This is Bombshell, a bi-weekly podcast coming to you from Washington insiders to dissect today’s foreign policy crises and tomorrow’s security challenges. We’ll talk military strategy, White House mayhem, and the best cocktails known to (wo)man. Brought to you by War on the Rocks.
Then One Foggy Christmas Eve
53:45In the tradition of British dramas, Erin, Loren, and Radha reunite for a special holiday episode. The ladies flip the script, answering a range of questions from the first ever Manniversary guest Kai Ryssdal. They then return to some of their greatest hits including transition process, civ-mil issues, and personnel policy replete with process details and holiday movie analogies. Stay through the end to hear pop culture recommendations and special appearances from many former guests with answers to their favorite Bombshell questions.
One for the Road
59:09For their 100th episode, Erin, Loren and Radha discuss new issues, like the escalating conflict at the Ethiopia-Eritrea border, old issues, like HVT targeting of al-Qaeda leadership, and, of course, continuing trade issues with China. They then turn to a discussion of all the White House mayhem (Ok, not all! No one has that kind of time), including lack of legal authority for Department of Homeland Security leadership to make decisions about DACA, the Defense Department “purge,” and the complicated, not-quite-yet-started transition of the Biden administration. The team ties a bow on this episode with a discussion of holiday movies and other pop culture … and that's a wrap! Links Cara Anna, “Ethiopia’s Tigray Leader Confirms Firing Missiles at Eritrea,” AP News, November 15, 2020 “Ethiopia Tigray Crisis: Rockets Hit Outskirts of Eritrea Capital,” BBC News, November 15, 2020 “Peter Mwai, “Ethiopia’s Tigray Conflict Sparks Spread of Misinformation,” BBC News, November 11, 2020 David Porter, “Judge: DHS Head Didn’t Have Authority to Suspend DACA,” AP News, November 14, 2020
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Anticipation Is Making Me Late
56:26Loren, Erin, and Radha are joined by their most frequent guest (Kori Schake) and a new guest (Katrina Mulligan) to discuss foreign policy issues we'll need to worry about regardless of the election outcome! After a lively discussion, the ladies go over foreign policy issues that have been over-discussed, under-discussed, and the processes that will always be their valentines. They wrap up with pop culture, self-care, and indulgences to help get you through election day and beyond!
40:05Loren, Radha, and Erin reconvene to explore many of Bombshell's greatest hits - Brexit, troop levels in Afghanistan, and arms control. With a dash of ethnic conflict in Nagorno-Karabakh thrown in for flavor. The ladies then drop a Bombshell of their own: this fair podcast will be wrapping up in 2020. It's the final countdown!
53:31Erin, Radha and Loren use COVID-19 as a frame to ask what this crazy time has brought to our attention, what it’s distracted is from, what it’s possibly helped, and how it’s shaped our own skills and interests. And shopping. Links “Covid-19 and No-Deal Brexit Could Cost UK $174 Billion a Year,” Reuters, October 01, 2020 “No-Deal Brexit Risks Violence in Norhtern Ireland, MPs Warn MI5,” The Guardian, October 05, 2020 Todd Lopez, “Covid-19 Response Sparks Efforts to Strengthen Supply Chain,” US Department of Defense, September 29, 2020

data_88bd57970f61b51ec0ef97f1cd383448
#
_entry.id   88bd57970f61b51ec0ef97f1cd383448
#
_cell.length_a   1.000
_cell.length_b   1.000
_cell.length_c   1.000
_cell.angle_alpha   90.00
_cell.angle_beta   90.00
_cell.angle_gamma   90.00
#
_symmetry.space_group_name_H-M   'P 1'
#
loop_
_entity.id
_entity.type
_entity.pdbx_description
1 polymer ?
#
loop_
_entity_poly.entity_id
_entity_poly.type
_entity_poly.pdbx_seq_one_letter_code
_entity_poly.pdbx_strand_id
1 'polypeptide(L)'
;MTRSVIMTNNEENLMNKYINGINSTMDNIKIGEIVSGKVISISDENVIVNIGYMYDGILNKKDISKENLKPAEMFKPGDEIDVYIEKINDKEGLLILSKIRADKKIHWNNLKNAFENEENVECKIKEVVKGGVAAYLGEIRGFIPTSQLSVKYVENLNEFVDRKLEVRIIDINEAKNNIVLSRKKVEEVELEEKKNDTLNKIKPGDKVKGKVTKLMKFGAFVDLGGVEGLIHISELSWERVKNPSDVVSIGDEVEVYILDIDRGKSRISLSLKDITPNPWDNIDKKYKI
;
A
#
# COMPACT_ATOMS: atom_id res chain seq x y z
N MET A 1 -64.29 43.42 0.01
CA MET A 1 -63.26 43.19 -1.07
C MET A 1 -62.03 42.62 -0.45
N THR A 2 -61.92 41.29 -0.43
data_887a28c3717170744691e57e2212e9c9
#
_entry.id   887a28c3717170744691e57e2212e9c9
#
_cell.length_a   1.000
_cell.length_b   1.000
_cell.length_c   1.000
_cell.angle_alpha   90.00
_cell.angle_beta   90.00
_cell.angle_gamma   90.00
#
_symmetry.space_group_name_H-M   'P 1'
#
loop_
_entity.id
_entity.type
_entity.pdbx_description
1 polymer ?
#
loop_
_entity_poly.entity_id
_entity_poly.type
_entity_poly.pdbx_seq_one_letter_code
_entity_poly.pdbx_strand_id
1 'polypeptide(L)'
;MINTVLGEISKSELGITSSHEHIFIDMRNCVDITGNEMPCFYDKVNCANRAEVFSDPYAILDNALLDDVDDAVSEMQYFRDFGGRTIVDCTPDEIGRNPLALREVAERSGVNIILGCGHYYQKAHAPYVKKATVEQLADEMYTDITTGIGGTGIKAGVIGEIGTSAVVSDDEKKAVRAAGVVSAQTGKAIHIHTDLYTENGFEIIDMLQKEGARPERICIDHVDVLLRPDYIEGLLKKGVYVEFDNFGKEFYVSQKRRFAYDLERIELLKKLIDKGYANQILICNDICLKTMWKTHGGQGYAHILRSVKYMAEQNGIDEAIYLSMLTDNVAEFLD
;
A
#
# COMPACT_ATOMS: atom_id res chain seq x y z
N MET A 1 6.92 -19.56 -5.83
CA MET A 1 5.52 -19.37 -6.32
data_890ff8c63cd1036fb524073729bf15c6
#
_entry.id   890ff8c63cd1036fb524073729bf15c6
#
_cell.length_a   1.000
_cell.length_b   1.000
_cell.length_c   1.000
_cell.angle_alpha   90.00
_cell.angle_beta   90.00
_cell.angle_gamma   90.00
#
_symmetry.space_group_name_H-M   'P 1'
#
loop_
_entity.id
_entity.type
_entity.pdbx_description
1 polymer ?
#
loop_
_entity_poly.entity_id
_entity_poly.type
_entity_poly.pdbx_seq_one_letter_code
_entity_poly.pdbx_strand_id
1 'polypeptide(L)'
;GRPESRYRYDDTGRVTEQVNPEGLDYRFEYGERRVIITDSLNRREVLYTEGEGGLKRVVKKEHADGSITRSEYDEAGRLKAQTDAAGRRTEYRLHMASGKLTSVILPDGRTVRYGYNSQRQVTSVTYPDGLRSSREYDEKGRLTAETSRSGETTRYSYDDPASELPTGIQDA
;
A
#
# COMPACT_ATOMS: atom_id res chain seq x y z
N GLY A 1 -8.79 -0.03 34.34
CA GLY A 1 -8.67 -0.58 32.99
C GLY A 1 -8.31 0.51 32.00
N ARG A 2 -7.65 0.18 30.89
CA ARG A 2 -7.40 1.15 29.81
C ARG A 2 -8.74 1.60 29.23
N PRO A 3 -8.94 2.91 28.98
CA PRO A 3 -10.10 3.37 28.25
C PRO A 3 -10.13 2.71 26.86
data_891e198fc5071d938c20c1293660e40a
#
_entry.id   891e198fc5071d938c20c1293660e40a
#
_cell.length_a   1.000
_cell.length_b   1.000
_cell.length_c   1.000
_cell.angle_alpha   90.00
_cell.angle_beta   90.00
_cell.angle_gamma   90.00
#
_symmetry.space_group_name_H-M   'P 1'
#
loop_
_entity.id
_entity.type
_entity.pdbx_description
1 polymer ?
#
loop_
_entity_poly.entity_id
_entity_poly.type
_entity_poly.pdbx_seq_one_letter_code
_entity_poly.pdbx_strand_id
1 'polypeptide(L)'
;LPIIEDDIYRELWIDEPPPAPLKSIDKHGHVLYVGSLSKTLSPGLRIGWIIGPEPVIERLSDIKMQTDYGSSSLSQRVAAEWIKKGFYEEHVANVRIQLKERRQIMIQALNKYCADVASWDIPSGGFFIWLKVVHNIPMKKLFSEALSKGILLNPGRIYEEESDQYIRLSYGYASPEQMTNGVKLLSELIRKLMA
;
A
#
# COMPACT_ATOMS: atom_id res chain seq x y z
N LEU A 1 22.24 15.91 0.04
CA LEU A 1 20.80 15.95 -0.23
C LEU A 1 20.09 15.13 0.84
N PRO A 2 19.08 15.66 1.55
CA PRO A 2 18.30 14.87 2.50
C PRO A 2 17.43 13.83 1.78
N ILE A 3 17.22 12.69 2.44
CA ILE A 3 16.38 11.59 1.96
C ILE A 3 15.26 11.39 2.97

When There are Nine
50:37This week, Mira Rapp-Hooper and Rebecca Lissner return to the show to discuss American grand strategy, female partnerships, and their fabulous new book, An Open World: How America Can Win the Contest for Twenty-First Century Order. The ladies then revisit the administration’s foreign policy in the Middle East - with notes on the UAE-Israel accord and Iran sanctions drama. Also, Tiktok! Soothing pop-culture ties a bow on it.
I'm a Loser, Baby
1:00:03Loren, Radha, and Erin invite Camille Stewart, non-resident fellow at Harvard's Belfer Center, to discuss all the cyber threats and how individual behavior uniquely connects with our ability to mitigate or respond to them. In keeping up foreign relations, we provide short updates on Alexei Navalny, Belarus, and Brexit alongside a brief farewell to Japanese prime minister Shinzo Abe. We'd like to remind you all that Syria, Afghanistan, and Iraq are still a thing, and after all the takes have been shared on Trump's views on service members, we talk about the role of the press in this story.
It's Fun to Stay in the JCPOA
59:33Radha, Erin, and Loren host Nina Jancowicz, disinformation fellow at the Wilson Center and author of How to Lose the Information War, to talk about the ongoing protests in Belarus and what we should read into the alleged poisoning of Russian opposition leader Alexei Navalny. In keeping up foreign relations, the ladies explore the latest U.S. attempt to use the Joint Comprehensive Plan of Action (JCPOA or “Iran nuclear deal”) — an agreement the United States ghosted on — to reinstate sanctions on Iran, and in White House mayhem they assess how the recent Senate Select Committee on Intelligence report on the 2016 election. Plus, process is our Valentine, but process can be used for evil ends, as we learned about the 2018 process to pursue family separation as an official U.S. policy. Unsurprisingly, we need a lot of pop culture to handle all this news.